Domine Spinner's Family Record

To show the individualistic way that Domine Spinner had of recording vital statistics, we present his records of the birth of his four sons. "'January 21st, 1802 Thursday, in Germanflatts, about four o'clock in the morning, in the sign of the Virgin, (two days and twelve hours before the full moon), was born Francis Elias, legitimate child, first born of John Peter Spinner, pastor of Germanflatts and Herkimer, and Maria Magdalena Fidelis, born Brument, the sponsors being the uncles of Francis Spinner....both residing in Germany. Their places were supplied by William Clapsattle, Colonel, in the same. A destructive fire occurring on the 8th destroyed my pleasing project and under pressure of necessity William Clapsattle alone acted as sponsor in the house of the widow Schumacher on the 12th of February, 1802." The domine records the births of the second son, John Daniel, as taking place "August 23rd, 1803, in Herkimer at 11:45, noon, in the sign of the Scorpion (the sun entering the Virgin two days and three hours before the first quarter of the moon)." The third son, John Peter Benedict, was "born May 16, 1805, in the sign of the archer, the third hour after breakfast." A fourth son, Jacob William, "was born October 27, 1808, at 3:30 a.m. in the sign of the water carrier (Aquarius), the moon being full."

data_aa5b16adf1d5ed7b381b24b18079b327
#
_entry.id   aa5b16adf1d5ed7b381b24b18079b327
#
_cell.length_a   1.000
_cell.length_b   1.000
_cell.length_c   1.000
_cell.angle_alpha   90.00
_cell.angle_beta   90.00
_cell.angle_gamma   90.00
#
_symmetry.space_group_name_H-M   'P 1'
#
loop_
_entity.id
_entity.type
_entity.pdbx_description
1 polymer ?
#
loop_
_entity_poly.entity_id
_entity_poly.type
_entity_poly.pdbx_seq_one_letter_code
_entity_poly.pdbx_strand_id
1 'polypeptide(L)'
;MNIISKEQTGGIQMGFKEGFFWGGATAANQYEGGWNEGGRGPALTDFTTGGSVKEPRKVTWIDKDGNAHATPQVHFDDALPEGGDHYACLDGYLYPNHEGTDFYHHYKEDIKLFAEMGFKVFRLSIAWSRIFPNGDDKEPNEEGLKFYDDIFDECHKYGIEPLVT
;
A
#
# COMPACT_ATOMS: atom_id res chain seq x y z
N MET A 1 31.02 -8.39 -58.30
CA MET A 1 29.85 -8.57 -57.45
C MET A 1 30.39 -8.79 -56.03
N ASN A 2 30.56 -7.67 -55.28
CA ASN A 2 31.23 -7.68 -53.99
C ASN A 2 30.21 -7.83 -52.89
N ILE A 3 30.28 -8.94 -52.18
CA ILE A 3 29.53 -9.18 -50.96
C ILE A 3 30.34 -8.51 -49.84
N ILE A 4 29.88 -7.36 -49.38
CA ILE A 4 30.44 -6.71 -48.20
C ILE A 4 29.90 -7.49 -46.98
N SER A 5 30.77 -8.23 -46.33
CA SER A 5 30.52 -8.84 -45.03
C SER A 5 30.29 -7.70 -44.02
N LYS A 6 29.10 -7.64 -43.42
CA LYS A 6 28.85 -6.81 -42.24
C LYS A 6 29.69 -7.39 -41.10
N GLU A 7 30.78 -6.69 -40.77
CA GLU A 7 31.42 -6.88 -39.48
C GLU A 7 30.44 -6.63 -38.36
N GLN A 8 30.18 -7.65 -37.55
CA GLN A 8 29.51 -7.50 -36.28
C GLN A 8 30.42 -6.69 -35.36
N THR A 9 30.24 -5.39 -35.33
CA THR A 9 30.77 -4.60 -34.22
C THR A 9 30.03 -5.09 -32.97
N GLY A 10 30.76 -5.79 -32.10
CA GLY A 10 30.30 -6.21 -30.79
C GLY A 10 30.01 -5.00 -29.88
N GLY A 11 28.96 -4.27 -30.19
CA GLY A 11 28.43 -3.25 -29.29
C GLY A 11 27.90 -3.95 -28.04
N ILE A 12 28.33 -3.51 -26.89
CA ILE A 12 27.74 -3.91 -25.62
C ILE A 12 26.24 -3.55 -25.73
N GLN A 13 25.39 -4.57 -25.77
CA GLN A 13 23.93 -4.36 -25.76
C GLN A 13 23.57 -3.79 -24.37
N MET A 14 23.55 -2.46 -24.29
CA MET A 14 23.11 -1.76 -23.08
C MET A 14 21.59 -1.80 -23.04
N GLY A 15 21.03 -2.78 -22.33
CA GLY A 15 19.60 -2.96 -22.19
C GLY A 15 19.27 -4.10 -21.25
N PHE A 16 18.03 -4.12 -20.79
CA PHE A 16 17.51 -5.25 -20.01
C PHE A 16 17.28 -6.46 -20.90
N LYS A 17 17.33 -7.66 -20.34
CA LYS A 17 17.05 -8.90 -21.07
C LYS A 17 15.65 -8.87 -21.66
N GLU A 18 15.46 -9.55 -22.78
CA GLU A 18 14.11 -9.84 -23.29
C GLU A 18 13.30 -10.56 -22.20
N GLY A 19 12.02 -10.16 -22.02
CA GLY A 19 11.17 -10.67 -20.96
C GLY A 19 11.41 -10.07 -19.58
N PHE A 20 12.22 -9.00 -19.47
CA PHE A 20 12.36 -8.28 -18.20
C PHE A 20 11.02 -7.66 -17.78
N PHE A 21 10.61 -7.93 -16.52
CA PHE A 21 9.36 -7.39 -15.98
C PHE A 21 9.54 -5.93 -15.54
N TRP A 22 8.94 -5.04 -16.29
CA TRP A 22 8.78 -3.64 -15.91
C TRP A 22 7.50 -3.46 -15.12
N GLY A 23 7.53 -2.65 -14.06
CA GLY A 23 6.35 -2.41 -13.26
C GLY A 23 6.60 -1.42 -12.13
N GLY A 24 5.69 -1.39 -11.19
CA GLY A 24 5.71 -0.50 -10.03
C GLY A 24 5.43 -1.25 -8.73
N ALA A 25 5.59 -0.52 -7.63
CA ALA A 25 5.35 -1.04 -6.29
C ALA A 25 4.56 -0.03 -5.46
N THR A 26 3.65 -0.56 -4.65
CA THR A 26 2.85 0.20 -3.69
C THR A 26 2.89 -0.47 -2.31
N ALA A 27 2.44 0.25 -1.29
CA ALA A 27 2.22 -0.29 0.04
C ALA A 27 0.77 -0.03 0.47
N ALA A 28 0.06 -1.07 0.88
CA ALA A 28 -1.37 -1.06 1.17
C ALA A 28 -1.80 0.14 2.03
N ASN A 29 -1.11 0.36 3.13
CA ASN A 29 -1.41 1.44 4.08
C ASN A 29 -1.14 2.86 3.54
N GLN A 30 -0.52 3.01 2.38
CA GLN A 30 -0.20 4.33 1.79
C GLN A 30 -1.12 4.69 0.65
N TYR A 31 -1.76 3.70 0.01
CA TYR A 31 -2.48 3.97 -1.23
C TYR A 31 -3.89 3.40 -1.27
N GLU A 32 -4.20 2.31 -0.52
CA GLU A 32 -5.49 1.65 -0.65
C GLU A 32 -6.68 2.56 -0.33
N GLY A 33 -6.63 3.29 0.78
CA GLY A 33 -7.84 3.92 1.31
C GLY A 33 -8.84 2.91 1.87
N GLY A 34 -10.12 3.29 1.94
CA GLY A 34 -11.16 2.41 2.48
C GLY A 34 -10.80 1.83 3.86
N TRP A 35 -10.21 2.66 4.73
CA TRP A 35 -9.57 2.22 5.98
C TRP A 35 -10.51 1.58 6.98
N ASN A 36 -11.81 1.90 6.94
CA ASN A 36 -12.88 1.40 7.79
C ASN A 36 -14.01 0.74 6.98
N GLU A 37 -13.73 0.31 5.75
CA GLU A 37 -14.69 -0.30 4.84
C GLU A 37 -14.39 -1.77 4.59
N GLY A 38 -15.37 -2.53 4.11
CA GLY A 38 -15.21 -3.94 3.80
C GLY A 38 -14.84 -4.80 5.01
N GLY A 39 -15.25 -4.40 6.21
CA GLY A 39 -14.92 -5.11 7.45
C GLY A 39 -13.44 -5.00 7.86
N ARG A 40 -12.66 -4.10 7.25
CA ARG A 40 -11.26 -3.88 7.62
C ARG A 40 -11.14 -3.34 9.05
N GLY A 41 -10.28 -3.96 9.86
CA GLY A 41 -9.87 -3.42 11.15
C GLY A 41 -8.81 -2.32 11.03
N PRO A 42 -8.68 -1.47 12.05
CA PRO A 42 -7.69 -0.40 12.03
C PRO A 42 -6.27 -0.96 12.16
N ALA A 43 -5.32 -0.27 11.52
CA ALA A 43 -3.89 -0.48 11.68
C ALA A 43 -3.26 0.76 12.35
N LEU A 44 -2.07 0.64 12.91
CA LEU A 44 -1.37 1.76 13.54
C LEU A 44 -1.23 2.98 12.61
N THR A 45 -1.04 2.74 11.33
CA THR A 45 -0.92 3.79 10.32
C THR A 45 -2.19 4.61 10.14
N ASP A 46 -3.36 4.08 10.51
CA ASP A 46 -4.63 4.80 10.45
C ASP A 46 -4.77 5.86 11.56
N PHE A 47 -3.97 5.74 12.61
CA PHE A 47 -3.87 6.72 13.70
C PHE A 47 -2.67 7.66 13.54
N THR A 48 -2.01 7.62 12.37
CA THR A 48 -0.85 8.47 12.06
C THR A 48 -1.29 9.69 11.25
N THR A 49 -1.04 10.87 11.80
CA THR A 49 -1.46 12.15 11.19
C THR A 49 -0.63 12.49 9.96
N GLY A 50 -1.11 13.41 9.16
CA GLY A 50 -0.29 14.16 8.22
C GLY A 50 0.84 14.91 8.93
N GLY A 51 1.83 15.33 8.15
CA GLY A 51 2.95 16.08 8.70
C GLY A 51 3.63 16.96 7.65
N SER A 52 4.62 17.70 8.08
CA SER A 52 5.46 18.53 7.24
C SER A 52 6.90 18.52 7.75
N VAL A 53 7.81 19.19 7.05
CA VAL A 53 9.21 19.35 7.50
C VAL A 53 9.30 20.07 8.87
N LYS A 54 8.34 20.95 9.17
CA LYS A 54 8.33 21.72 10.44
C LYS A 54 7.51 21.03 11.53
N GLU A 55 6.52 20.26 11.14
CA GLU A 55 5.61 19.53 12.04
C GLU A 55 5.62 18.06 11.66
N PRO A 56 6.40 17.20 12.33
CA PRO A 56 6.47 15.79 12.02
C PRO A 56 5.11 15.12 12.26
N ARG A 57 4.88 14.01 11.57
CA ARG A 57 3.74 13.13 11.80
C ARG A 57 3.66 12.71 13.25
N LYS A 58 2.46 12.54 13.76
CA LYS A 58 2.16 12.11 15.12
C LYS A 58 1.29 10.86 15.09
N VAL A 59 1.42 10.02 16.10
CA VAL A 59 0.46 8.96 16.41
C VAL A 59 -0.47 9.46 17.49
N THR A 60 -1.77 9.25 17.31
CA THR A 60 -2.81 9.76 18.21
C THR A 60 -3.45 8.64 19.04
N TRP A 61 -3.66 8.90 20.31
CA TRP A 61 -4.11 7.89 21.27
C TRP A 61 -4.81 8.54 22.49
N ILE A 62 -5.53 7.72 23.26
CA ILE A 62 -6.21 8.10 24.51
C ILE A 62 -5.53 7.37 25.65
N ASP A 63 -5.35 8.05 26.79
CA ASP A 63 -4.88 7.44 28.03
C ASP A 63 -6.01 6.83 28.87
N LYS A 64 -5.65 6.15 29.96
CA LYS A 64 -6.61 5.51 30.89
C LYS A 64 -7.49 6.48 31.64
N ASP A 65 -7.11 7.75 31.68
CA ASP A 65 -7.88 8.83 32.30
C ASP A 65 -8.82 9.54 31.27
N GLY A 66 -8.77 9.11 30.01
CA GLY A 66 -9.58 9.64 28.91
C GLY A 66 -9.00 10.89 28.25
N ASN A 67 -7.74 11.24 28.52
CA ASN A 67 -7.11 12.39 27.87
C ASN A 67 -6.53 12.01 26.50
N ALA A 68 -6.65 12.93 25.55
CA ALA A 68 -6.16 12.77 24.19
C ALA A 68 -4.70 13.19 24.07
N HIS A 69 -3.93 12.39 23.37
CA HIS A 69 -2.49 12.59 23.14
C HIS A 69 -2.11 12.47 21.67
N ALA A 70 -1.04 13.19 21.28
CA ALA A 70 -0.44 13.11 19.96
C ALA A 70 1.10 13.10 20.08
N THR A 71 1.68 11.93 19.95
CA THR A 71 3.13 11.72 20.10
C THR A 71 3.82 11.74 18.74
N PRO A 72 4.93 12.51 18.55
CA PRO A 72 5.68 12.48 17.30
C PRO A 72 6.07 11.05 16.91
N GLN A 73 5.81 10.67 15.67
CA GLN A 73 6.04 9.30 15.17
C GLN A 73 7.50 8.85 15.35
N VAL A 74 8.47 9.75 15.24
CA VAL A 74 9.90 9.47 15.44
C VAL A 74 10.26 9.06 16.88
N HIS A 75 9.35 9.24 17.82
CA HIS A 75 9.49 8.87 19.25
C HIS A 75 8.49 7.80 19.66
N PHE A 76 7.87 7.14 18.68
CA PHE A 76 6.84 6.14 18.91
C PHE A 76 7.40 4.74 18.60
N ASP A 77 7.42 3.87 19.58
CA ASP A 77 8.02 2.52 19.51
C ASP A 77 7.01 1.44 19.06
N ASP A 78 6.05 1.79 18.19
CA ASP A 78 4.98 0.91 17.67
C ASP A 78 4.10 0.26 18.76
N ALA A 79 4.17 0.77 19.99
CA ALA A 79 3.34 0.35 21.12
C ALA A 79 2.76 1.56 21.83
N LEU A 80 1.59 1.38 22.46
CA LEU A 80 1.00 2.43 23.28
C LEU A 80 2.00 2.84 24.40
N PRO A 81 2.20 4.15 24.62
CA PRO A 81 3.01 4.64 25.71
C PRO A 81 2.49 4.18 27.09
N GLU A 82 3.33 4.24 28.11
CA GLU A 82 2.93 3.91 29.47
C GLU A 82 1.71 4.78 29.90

Rev. Spinner's financial troubles at German Flatts were unceasing, while at Herkimer the question of English preaching would not down. For two years Domine Spinner (while at German Flatts) preached at Riemensnyders Bush. Rev. Ketchum organized a rival church both at German Flatts and at Herkimer. The Herkimer church was burned in 1834, and Mr. Spinner withdrew from it May 1, 1841. But there are no records kept by him up to the time of his decease almost, May 27, 1848.